The Search For Answers

My entire pregnancy was hell, but it was a miracle. It was a miracle that, after having eight previous miscarriages and losing a son at 23.5 weeks,  I had even become pregnant after years of trying and finally giving up. It was even more amazing that the pregnancy stuck around, when I thought every day that I would have another miscarriage. Every time we reached one goal, something else would crop up and the doctors would give us a new goal.  I had my cervix shown shut to keep her in. I followed a strict regimen of eating to ensure she gained weight properly and stayed healthy and happy. I laid in bed, both at home and at the hospital, for THREE MONTHS.

Our doctors kept telling us to just try to make it to 30 weeks because 90+ % of babies do really well from 30 weeks onward. Most of them just need a little help breathing and they have to grow and learn how to eat. I did everything that was possible to get Cora to the 30 week mark and I told myself every day during that insane time that it was all for an excellent cause and that it would all be worth it in the end. What a crock of shit that was. The truth is, no matter how careful you are or how much you pray or what people tell you to expect, you just never know what will happen with a pregnancy. Fate is a cruel and entirely random course of events that we have absolutely no control over.

Since we heard yesterday that Pneumonia is what ultimately killed our daughter, I have had a whole host of new questions swirling around in my brain. I can’t stop them. They are overwhelming every other thought and have taken over my psyche completely.

First and foremost, I just can’t understand how every doctor who worked on Cora told us, “I’ve never seen anything like this before,” when pneumonia is one of the most common problems that plagues premature infants. How do the best doctors in BC miss pneumonia when they see it on a regular basis? Not once, during any of the meetings we had with doctors, did any of them even mention the possibility that Cora might have it. Instead, they told us that her heart looked a bit stunned because it wasn’t pumping regularly. They focused all of their energy on her heart when its irregularity was a side effect of the pneumonia.

All I keep thinking is that her death may have been totally preventable.

Just because her blood gases and other tests were normal when she was born doesn’t mean that she was okay. Every book that I read on preemies before I had her (and I read EIGHT huge books on prematurity) said that almost all preemies go through a “honeymoon period” when they are born, where they do well for awhile and then it gets worse because almost all of them get some sort of bacterial infection, either during birth from the mother or from contaminated instruments/IV lines, etc. in the NICU. It is totally common and expected, although they try to prevent it. I’m not a doctor and I knew this. Why didn’t they check for it? Or did they check for it and then automatically rule it out, even though it usually doesn’t show up for awhile after birth. Did they recheck after awhile?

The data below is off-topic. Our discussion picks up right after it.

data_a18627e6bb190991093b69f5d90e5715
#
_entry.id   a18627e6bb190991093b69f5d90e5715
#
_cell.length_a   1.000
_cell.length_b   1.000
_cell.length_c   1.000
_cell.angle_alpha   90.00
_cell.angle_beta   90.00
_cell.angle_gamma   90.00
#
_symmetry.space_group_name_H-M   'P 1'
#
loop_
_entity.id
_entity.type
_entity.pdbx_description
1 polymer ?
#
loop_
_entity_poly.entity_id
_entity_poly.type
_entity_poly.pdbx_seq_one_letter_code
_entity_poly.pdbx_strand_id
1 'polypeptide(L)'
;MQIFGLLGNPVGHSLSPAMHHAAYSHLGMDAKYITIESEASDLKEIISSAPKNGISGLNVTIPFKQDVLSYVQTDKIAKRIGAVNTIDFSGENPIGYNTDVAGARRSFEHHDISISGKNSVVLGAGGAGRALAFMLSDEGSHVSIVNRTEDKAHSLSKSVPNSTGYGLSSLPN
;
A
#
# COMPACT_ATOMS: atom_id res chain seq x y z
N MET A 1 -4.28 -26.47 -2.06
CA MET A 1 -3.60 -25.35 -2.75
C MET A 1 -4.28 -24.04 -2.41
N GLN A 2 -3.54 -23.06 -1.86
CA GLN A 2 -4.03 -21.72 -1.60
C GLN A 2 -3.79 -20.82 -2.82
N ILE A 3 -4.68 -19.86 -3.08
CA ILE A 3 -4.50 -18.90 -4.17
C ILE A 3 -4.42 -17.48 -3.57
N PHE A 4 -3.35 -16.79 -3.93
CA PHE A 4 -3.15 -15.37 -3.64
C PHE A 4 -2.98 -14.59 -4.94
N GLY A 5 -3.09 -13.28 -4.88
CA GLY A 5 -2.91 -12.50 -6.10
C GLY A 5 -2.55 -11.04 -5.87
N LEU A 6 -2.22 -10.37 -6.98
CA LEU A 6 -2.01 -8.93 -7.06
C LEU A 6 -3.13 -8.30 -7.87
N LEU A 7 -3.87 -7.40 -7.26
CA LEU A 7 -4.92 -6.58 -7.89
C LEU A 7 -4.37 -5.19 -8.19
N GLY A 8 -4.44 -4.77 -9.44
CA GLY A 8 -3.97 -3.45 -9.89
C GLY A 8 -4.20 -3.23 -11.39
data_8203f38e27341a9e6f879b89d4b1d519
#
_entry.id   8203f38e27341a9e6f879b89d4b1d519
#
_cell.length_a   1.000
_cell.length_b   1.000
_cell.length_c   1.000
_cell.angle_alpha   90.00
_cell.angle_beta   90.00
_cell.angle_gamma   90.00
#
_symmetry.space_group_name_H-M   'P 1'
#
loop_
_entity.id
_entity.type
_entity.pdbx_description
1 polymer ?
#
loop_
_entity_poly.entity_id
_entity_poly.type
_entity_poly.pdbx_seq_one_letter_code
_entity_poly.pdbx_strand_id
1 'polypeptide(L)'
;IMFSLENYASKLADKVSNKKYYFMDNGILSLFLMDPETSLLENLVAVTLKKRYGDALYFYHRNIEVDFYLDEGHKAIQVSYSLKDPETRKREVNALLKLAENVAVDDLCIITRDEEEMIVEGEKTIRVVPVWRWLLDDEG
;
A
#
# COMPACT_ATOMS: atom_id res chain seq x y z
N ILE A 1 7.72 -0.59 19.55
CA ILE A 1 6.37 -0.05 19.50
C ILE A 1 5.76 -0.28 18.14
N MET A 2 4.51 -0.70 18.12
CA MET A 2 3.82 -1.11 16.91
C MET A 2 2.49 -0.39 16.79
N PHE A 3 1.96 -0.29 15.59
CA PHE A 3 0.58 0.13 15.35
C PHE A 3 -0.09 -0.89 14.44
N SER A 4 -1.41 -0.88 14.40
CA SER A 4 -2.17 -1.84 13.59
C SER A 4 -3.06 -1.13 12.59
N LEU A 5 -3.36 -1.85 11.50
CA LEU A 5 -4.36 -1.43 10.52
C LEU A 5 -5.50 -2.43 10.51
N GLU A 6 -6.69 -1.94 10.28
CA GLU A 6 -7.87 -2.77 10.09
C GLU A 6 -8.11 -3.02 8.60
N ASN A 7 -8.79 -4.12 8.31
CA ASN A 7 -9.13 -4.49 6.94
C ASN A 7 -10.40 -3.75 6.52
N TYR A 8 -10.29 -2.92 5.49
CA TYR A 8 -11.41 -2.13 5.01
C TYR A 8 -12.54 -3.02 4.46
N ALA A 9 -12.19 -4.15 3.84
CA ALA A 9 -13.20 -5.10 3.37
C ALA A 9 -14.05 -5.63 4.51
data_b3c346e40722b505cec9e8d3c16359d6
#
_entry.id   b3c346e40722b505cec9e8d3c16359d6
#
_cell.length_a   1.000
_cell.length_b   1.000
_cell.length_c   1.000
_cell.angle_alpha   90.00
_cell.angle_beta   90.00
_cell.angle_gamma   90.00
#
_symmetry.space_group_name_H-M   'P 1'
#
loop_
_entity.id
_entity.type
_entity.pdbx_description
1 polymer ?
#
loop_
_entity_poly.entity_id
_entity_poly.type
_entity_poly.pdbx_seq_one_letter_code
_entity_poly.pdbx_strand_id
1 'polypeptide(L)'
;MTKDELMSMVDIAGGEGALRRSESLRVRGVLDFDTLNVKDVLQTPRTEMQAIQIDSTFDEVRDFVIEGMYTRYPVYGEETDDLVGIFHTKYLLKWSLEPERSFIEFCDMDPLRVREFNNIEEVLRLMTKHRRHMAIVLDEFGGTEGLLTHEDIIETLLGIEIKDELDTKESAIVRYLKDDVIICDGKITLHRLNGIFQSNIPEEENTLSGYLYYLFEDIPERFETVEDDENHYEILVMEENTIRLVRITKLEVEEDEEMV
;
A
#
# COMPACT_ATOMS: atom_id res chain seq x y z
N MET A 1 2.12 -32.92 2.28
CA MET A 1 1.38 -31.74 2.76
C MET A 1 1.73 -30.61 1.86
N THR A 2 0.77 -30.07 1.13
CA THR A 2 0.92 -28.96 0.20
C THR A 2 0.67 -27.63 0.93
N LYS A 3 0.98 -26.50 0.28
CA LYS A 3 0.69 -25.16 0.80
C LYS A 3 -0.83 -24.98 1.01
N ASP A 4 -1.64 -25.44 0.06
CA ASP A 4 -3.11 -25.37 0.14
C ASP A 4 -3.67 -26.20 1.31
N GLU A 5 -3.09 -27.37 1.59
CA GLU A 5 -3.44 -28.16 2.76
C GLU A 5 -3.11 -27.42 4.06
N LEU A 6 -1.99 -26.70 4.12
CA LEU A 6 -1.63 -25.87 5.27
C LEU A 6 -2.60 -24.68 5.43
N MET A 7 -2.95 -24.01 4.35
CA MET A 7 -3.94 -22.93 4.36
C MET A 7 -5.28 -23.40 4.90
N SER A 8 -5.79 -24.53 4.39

I also got VERY sick while I was in the hospital – puking my guts out to the point that they had to give me the same anti-nauseant they give chemo patients because I couldn’t keep anything down. The nurses told me it was most likely a nosocomial (or hospital-acquired) infection (also very common, but preventable) and, even though they were giving me antibiotics, many nosocomial infections are antibiotic resistant. So, since I gave birth shortly after being sick, it seems ridiculous that the doctors wouldn’t have automatically assumed that Cora would have picked up the nosocomial bacteria from me, which would, seemingly obviously, lead to nosocomial pneumonia in a premature baby.

Here’s the part that I’m struggling with. I know that the NICU doctor told us that she had given Cora some antibiotics as soon as she started taking a turn for the worse. That was a few hours after she was born, though. If they had hooked her up to antibiotics immediately, would she have been able to fight off the pneumonia and would all of the subsequent waterfall of problems (hypoxia, sepsis, etc.) never have developed? Suddenly, we have 1000 times more questions than we had before we knew what happened.

The results of her autopsy have ripped us open again, just as we were beginning to get around to accepting Cora’s death. I almost wish that a congenital defect had caused her death. At least then I would have been able to walk away knowing that she had a bum heart or something else that caused her to die and there would have been nothing we could have done about it. Instead, I’m left with the knowledge that we did everything right and she had come into the world perfectly healthy (despite being 9.5 weeks premature), with slightly immature lungs, and had the potential to live a long, healthy life.

A life that was cut short by something as common and treatable as pneumonia.

It’s not as though her death wasn’t already tragic enough for us, now we are faced with the possibility that it was a mistake or, at the very least, she could have had a fighting chance if she had been treated for the pneumonia before it got a chance to shut everything else down.

I need answers, even though I know they won’t bring her back.

One thought on “The Search For Answers

  1. I literally just stumbled upon a post of yours on baby center and thought I’d check out your blog to see how your baby was doing and I almost screamed when I read what happened to your precious little girl. I know saying sorry isn’t enough, but I’m truly sorry for your loss. Words just cannot convey.

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